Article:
Point to anyone in the real world, not this fantasy land of University many of us have become far too accustomed to, and they will have written a CV at some point in their lives. The CV, or curriculum vitae, is the golden ticket to a job. It is the accumulation of one’s professional life, all typed out neatly at size 12 in a sensible font (no comic sans here, thank you very much) on no more than 2 sides of A4.
CVs are so important, just typing in those two, terrifying letters into Google gives you a wealth of tips, templates, guides and advice; from a vast number of organisations including universities and job search sites.
To help prepare students of Bangor University, we were given a lecture about writing a CV or resumé. We were provided with the necessary elements that are a must as well as elements which are up for interpretation.
- Have one’s name and contact information.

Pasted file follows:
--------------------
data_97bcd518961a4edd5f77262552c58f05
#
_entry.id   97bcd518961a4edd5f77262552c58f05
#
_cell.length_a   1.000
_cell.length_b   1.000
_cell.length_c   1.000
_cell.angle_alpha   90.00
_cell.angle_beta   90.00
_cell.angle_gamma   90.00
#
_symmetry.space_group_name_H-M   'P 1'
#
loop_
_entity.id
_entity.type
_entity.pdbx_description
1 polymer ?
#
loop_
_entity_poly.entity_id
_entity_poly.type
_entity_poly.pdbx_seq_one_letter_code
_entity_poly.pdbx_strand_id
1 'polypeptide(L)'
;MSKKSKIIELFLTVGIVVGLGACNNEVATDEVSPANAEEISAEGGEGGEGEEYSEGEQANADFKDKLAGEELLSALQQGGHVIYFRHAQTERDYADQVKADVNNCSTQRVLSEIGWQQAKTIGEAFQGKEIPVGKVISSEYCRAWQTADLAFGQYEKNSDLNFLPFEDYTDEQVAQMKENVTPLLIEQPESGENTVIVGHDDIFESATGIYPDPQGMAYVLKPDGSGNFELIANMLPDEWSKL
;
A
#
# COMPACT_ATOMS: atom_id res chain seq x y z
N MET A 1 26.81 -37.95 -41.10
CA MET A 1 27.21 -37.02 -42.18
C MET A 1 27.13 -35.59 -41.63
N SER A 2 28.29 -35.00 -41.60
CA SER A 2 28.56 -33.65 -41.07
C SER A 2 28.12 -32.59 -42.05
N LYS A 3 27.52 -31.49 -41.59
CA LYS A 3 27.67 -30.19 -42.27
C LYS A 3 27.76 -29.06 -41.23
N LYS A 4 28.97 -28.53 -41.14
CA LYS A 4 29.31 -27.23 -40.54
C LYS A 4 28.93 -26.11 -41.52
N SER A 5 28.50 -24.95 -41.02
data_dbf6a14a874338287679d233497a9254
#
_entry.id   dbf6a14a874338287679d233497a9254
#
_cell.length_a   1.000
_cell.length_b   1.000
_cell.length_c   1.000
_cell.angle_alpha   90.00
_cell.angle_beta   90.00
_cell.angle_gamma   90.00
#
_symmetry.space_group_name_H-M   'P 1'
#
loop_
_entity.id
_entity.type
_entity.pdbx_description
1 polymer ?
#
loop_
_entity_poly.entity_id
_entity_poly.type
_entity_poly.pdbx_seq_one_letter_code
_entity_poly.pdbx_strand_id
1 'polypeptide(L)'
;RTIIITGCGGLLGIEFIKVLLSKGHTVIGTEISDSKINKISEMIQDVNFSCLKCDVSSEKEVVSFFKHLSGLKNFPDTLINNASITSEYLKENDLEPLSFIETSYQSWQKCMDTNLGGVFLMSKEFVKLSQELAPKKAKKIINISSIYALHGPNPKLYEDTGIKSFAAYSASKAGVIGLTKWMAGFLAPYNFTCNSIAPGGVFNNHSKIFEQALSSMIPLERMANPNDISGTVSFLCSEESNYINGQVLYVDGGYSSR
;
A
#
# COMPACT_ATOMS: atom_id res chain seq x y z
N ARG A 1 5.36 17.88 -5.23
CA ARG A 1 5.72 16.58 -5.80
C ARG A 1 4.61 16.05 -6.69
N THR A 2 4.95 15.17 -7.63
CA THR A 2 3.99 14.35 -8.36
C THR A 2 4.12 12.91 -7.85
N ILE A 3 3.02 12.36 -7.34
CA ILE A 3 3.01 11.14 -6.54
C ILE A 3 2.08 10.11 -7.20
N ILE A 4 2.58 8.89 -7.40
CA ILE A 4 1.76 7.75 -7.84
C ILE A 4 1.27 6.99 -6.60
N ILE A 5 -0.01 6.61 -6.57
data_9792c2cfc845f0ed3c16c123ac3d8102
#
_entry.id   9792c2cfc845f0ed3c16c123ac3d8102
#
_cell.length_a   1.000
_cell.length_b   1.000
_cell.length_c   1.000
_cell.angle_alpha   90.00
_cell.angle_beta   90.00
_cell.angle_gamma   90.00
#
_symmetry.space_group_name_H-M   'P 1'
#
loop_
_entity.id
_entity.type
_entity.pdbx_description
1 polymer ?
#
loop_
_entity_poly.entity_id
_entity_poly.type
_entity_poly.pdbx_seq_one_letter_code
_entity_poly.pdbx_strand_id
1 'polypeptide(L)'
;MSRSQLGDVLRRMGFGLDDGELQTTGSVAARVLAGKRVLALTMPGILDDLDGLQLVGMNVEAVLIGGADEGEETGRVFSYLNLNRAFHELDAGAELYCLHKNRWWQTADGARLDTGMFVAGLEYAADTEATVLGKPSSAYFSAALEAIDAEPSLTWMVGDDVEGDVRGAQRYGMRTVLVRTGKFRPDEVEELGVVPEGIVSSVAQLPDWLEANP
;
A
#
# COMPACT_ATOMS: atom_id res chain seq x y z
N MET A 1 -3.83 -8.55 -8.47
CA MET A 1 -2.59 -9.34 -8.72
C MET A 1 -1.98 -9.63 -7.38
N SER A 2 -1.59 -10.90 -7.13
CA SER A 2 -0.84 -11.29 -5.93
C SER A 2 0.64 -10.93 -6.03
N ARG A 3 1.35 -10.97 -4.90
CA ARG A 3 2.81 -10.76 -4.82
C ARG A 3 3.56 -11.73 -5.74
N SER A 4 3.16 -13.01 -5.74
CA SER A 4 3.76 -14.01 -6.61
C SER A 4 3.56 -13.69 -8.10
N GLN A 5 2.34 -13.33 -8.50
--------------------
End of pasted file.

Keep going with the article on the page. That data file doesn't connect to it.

- Have all the relevant up-to-date information.
- Be in reverse chronological order.
- Be concise yet have all necessary information.
All of this came down to an assignment in which we would look for a job vacancy or advert and then write a custom CV for that position. This is something that I personally found quite interesting. I was, until this point, unaware of the concept of multiple CVs. As I highlighted in the ‘Musts’ list, relevance is key. Say, for example, I have 3 months experience in a veterinary surgery, it would ideal for a job in animal care such as the RSPCA or possibly in a zoo. This experience however, would not be useful if I were applying for a job as an extra on Coronation Street. This is where relevance comes into play. It is not enough to simply list everything you have done, that shows a lack of interest for the actual job.
Since this lecture and subsequent assignment, I have developed and redesigned my own CV several times to get it to a high standard that is flexible enough to adjust as necessary for any job I wish to apply to in the future.